Giant’s Causeway, Northern Ireland
Ancient volcanic forces forged this spectacular coastal playground, the perfect place to scramble across a mythical landscape.
Since 1972, the United Nations Educational, Scientific and Cultural Organization (UNESCO) has recognized more than a thousand cultural and natural heritage sites around the world, with the goal of preserving humanity’s most precious places and traditions for future generations. From geological wonders to marvels of engineering, here are 10 family-friendly destinations that have been recognized for their universal value.
Explore Northern Ireland’s coastal playground
Northern Ireland’s Giant’s Causeway is a volcanic formation of nearly 40,000 hexagonal columns, forged 60 million years ago when molten lava cooled in the ocean water and formed crystallized basalt pillars, some towering more than 35 feet tall. According to legend, this geological marvel is the handiwork of mythical warrior Fionn MacCumhaill (or Finn McCool), who conjured his heroic strength and built a bridge across the Irish Sea to attack foes in the Scottish Hebrides. From the 18th century onward, this land bridge emerged as a popular destination for families attracted by the honeycomb-like promontory.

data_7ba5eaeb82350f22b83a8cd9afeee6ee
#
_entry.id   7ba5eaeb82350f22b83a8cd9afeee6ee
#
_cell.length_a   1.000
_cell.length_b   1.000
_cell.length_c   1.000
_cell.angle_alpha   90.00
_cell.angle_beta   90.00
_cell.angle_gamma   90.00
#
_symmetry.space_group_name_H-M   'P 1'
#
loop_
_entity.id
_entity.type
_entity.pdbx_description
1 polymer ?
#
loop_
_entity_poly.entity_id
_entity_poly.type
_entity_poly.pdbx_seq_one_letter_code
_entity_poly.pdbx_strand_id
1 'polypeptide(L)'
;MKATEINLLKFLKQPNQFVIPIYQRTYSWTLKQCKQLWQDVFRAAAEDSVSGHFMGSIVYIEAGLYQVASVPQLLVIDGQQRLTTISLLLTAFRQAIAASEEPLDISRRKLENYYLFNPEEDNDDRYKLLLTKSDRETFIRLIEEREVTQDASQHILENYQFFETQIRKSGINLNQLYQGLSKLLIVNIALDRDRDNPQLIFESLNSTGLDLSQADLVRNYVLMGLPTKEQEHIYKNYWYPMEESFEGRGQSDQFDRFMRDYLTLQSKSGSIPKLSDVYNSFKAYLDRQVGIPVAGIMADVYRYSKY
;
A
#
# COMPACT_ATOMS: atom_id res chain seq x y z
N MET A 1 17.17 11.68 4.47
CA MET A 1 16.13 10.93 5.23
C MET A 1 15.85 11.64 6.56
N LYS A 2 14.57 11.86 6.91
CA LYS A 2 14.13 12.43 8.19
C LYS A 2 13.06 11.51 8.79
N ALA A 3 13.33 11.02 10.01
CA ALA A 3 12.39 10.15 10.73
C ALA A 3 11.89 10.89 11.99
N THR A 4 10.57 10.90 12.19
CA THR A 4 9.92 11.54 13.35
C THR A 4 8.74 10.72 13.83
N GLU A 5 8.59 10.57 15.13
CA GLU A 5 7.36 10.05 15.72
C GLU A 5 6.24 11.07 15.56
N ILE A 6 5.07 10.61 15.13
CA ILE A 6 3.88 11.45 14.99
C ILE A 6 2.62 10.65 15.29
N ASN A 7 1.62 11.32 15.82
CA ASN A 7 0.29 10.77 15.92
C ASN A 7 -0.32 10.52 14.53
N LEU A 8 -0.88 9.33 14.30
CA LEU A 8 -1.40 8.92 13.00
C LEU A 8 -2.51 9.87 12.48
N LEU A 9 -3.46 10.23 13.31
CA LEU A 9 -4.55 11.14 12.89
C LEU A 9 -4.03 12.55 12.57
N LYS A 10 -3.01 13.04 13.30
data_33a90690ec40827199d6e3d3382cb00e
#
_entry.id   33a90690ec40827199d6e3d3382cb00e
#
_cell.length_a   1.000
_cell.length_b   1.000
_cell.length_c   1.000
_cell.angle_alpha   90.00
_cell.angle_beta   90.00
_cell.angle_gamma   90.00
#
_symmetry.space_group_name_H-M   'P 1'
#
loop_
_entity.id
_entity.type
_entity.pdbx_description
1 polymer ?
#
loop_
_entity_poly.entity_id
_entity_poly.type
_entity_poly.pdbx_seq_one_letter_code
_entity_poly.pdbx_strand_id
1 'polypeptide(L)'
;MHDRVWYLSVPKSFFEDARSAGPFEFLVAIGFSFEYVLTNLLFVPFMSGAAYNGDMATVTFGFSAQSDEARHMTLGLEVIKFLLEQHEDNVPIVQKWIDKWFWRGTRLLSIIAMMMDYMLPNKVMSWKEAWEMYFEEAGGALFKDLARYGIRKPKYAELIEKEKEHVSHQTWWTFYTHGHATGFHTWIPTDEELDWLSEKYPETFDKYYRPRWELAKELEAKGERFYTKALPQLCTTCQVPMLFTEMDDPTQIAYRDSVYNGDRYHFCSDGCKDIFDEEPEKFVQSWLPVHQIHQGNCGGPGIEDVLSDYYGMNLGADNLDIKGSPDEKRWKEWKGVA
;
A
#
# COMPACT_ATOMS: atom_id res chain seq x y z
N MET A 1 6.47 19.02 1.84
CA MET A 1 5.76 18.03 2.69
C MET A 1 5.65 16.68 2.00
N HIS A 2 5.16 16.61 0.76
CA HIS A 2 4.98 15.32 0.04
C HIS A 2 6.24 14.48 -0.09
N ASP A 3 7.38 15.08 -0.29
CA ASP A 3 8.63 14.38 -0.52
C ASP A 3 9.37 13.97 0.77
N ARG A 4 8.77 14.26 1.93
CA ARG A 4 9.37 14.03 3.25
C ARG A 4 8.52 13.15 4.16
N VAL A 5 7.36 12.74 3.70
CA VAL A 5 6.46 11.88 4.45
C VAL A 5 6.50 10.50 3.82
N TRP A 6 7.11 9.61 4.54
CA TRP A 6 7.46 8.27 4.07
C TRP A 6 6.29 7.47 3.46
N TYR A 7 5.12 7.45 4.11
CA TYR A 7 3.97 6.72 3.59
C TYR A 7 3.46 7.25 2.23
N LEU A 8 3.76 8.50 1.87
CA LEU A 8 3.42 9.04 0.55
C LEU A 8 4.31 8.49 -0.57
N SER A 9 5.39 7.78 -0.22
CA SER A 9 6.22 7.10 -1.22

Wander through Rome’s legendary Colosseum
The Roman Empire’s largest amphitheater set the stage for chariot races, executions, and gladiatorial death matches. Initiated under Emperor Vespasian and completed in A.D. 80 under the rule of his son, Emperor Titus, the Flavian Amphitheater is a marvel of engineering. Built to accommodate an estimated 50,000 spectators, the the freestanding elliptical theater was originally covered in white travertine limestone. Beneath the arena’s sand-covered wooden floor is a now visible subterranean maze of tunnels and cages where gladiators and beasts—rhinos, elephants, lions, tigers, and crocodiles—were housed before contests. Family-friendly tours of the Colosseum trace the Eternal City’s history, from the fabled founding of Rome by Romulus and Remus in 753 B.C. to the establishment of Vatican City.